TITLE: Link
YEAR RELEASE: 1986
DIRECTOR: Richard Franklin
CAST: Elisabeth Shue, Terence Stamp, Steven Phillip, David O’Hara, Steven Pinner

REVIEW BY SIMON BALL

Link (1986)When zoology student Jane Chase (Elizabeth Shue) volunteers to help Dr Steven Philip (Terence Stamp) with his research into chimp intelligence at an isolated creepy old house on the English coast, you know it isn’t going to end well.
Philip shares his country pile with three chimps: Voodoo a dangerously violent elderly female, cute, cuddly baby Imp and Link, a former circus performer, with a penchant for cigars, trained to act as Philip’s butler.
Naturally Philip vanishes pretty soon after mentioning having Voodoo put down, and the creepy stuff ratchets up further when Link spies on Chase taking a bath. Before long all kinds of mayhem breaks loose as the formerly docile butler turns into a deranged super strong killer
When Jane’s boyfriend arrives at the scene, his pal says ‘If it’s alright with you, I’ll wait outside’. Yes it’s the horror movie equivalent of wearing a red jumper on Star Trek and mayhem breaks out as Jane and her bf fight for survival. Fortunately for them no one told Link to check the gas was off before firing up a stogie. See it’s true, smoking will get you in the end folks.
According to director Richard Franklin Link was supposed to be Jaws with primates, but whereas sharks are just eating machines, chimps are pretty smart and staying out of the drink won’t save you from one gone bad even if he is rather obviously played by an orang-utan with his fur died black. What makes Link so effective as a chiller for me, are the close ups of Links face as he goes about his evil business.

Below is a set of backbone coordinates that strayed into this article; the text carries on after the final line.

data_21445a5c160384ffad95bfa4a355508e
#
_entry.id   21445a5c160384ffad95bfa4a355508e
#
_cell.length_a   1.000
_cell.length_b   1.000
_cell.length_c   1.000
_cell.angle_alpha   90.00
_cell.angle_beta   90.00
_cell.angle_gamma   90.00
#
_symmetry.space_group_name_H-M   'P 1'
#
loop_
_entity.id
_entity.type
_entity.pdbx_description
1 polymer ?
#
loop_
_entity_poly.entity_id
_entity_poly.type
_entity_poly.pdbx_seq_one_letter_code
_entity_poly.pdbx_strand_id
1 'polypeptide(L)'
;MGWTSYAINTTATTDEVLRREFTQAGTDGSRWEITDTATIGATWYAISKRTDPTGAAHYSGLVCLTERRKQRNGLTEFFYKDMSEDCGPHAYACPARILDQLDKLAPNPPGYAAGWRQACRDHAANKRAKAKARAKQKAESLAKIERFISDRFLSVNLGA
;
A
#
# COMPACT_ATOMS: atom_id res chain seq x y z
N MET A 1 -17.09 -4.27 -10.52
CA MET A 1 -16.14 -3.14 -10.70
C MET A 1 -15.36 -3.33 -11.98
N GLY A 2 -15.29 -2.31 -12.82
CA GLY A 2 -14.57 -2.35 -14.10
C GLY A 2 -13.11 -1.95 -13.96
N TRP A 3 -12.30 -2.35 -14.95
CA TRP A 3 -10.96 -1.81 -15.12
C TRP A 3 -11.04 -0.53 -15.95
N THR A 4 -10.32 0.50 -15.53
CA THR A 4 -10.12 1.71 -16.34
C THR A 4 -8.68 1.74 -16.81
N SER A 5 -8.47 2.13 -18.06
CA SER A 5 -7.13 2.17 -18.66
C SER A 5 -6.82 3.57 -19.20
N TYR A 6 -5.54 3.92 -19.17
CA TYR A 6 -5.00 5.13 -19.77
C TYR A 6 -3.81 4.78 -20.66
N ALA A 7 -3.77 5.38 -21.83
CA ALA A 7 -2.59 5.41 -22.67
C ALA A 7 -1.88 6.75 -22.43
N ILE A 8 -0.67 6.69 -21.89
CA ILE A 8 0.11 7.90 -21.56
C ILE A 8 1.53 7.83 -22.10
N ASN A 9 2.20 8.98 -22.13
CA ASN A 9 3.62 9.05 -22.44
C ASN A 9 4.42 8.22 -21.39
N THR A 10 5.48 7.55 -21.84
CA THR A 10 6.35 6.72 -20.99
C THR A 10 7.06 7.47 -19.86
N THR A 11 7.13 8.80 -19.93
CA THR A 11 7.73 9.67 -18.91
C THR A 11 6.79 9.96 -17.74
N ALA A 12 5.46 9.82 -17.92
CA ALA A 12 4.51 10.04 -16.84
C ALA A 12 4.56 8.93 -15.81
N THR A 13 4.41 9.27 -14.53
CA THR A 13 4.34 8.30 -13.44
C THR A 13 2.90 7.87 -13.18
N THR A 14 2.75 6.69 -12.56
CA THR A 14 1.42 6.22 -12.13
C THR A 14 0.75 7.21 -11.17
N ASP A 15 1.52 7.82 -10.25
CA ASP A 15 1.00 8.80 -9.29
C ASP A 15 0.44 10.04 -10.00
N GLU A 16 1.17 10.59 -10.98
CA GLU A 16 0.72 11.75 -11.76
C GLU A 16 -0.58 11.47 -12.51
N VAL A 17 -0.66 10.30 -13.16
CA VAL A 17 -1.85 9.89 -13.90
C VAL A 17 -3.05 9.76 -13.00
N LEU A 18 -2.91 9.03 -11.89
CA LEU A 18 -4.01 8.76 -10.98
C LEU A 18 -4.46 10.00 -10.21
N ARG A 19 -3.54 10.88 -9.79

The thing is he looks so darn harmless, but behind that benign expression you can imagine that there is all kinds of nastiness going on in his head. When you add Jerry Goldsmith’s jolly circus type incidental music to Link’s screen time you have a potent creep out recipe.
My only gripes with Link are the prologue, which was apparently added later at the insistence of producers Golan and Globus to set the chimp’s psycho behaviour up for the audience, which just wasn’t needed and there is just not enough screen time for Terence Stamp, but of a waste.

READ
Unearthly Stranger (1963) REVIEW

SIMON BALL is a freelance writer and Editor at Large with the Horror Hothouse website, You can follow him on Twitter @RealShipscook


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